Last Updated: 2010-04-14 20:34:06 UTC
by Andre Ludwig (Version: 1)
Update: It didn't take long. This vulnerability is now used in the wild. For details, see http://krebsonsecurity.com/2010/04/unpatched-java-exploit-spotted-in-the-wild/
It looks like Tavis Ormandy posted an interesting "bug" in javaws application to Full Disclosure yesterday. I have yet to verify all the details, but if what Tavis posted is true it opens up a rather interesting scenario for an attacker. (one which Tavis in his PoC code outlines rather well!) We will try and update this post as more information is discovered. I have been talking to a few other security researchers who have verified his claims, i have yet to successfully verify his PoC on any of my vms. (might be version issues)
Tavis's post (full information here)
Tavis also did an excellent job in not only formatting of his alert, but also in the content (again, i have yet to verify all this my self!). The below is a snippet of the mitigation portion of his alert.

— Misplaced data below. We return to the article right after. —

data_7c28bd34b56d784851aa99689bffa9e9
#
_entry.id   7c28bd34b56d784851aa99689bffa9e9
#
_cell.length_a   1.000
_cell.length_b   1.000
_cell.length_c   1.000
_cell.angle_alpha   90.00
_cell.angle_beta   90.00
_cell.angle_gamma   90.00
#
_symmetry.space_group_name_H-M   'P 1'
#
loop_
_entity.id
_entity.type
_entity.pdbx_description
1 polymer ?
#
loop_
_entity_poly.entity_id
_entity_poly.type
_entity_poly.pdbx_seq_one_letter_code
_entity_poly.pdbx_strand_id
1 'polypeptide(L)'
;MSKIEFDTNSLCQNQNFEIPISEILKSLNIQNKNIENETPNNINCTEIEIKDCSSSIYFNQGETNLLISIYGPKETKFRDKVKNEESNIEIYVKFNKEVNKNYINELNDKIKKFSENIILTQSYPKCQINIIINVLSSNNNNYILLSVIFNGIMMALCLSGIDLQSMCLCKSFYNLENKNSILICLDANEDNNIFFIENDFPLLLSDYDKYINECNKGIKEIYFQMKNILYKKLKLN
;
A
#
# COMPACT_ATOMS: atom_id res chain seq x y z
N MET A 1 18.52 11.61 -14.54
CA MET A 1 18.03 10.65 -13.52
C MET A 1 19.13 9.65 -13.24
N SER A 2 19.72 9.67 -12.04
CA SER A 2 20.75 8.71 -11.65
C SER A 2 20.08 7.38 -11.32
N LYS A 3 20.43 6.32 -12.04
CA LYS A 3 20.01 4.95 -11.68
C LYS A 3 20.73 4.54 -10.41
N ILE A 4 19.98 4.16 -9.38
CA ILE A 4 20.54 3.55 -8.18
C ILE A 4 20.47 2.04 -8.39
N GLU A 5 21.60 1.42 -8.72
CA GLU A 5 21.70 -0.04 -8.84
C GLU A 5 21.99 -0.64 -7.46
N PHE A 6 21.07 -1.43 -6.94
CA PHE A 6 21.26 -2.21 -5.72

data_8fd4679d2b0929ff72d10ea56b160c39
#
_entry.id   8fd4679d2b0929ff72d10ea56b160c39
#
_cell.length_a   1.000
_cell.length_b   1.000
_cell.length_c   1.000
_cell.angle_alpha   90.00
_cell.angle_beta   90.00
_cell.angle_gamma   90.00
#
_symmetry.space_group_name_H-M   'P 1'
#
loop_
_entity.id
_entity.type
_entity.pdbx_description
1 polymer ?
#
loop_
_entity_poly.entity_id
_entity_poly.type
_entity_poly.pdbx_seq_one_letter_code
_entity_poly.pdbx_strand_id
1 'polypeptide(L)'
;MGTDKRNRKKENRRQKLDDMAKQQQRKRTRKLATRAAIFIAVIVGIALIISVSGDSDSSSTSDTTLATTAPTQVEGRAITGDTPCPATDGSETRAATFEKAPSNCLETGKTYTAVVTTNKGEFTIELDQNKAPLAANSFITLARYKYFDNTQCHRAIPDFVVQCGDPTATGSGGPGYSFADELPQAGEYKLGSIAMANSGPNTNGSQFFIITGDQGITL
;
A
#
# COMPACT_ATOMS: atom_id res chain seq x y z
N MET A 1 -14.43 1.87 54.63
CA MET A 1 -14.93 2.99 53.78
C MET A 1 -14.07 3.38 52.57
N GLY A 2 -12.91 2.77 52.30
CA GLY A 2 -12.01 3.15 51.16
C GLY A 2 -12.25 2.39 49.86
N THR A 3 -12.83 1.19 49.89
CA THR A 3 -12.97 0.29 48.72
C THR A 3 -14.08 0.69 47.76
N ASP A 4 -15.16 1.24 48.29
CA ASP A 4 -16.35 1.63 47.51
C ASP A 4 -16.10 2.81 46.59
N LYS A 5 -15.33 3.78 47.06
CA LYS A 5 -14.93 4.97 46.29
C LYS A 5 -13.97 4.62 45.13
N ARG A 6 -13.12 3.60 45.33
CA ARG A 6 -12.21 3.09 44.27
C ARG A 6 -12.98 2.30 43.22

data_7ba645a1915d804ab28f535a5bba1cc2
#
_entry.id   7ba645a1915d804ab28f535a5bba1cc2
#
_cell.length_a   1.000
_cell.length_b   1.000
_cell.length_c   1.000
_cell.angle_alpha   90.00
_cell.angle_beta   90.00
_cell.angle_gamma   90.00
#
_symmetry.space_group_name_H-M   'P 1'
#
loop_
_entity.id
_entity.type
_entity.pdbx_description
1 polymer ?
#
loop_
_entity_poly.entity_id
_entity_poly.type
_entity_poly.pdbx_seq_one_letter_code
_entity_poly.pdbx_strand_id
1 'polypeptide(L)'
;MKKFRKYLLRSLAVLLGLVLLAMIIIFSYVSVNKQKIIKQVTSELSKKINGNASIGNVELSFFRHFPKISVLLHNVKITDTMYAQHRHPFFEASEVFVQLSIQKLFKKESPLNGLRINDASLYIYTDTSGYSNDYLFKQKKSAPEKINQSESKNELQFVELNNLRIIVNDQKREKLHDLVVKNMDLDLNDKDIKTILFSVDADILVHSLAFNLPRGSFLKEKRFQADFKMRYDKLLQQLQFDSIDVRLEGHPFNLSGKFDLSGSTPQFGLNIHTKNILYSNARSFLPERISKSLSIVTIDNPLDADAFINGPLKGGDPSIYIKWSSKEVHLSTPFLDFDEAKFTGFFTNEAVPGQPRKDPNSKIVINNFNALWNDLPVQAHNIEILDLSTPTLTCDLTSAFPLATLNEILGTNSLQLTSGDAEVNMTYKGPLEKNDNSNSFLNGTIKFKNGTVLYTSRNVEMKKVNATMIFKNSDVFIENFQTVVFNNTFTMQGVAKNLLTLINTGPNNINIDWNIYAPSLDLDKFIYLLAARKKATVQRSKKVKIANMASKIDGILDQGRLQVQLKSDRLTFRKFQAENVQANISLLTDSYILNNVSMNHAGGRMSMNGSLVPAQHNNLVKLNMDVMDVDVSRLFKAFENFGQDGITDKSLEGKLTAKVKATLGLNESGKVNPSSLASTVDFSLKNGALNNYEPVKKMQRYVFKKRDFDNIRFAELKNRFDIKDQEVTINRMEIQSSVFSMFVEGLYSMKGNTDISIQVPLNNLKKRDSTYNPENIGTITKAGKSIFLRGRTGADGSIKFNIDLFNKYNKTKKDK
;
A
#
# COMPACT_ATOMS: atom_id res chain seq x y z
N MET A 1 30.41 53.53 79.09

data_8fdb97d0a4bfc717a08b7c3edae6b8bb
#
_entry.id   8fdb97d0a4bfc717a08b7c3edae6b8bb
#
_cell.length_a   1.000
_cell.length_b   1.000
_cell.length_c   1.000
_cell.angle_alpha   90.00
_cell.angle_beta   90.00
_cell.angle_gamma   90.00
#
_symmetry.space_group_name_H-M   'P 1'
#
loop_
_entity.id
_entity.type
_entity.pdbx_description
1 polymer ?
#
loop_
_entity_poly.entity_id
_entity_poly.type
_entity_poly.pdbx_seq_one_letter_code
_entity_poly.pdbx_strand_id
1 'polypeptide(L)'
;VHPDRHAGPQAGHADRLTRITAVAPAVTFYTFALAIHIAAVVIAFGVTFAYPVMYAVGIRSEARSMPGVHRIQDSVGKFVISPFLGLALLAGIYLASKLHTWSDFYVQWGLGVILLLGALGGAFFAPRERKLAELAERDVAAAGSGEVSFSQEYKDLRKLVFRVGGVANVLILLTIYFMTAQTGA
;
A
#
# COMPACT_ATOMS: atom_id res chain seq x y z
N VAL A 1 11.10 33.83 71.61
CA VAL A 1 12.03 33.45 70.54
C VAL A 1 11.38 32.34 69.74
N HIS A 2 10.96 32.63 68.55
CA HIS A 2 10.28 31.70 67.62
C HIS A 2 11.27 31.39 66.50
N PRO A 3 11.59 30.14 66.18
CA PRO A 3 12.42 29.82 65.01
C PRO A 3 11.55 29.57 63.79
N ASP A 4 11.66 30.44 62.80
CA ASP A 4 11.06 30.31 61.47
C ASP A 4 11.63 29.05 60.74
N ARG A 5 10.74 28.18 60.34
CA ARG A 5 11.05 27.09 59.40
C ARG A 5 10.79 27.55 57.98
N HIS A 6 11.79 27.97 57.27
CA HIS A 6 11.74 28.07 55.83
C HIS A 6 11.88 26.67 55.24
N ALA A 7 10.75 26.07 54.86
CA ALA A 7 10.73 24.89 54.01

------------------- Mitigation ----------------------- If you believe your users may be affected, you should consider applying one of the workarounds described below as a matter of urgency. - Internet Explorer users can be protected by temporarily setting the killbit on CAFEEFAC-DEC7-0000-0000-ABCDEFFEDCBA. To the best of my knowledge, the deployment toolkit is not in widespread usage and is unlikely to impact end users. - Mozilla Firefox and other NPAPI based browser users can be protected using File System ACLs to prevent access to npdeploytk.dll. These ACLs can also be managed via GPO. Detailed documentation on killbits is provided by Microsoft here http://support.microsoft.com/kb/240797 Domain administrators can deploy killbits and File System ACLs using GPOs, for more information on Group Policy, see Microsoft's Group Policy site, here http://technet.microsoft.com/en-us/windowsserver/bb310732.aspx You may be tempted to kill the HKLM...JNLPFileShellOpenCommand key, but the author does not believe this is sufficient, as the plugin also provides enough functionality to install and downgrade JRE installations without prompting (seriously). However, if none of your affected users are local Administrators, this solution may work (untested). As always, if you do not require this feature, consider permanently disabling it in order to reduce attack surface.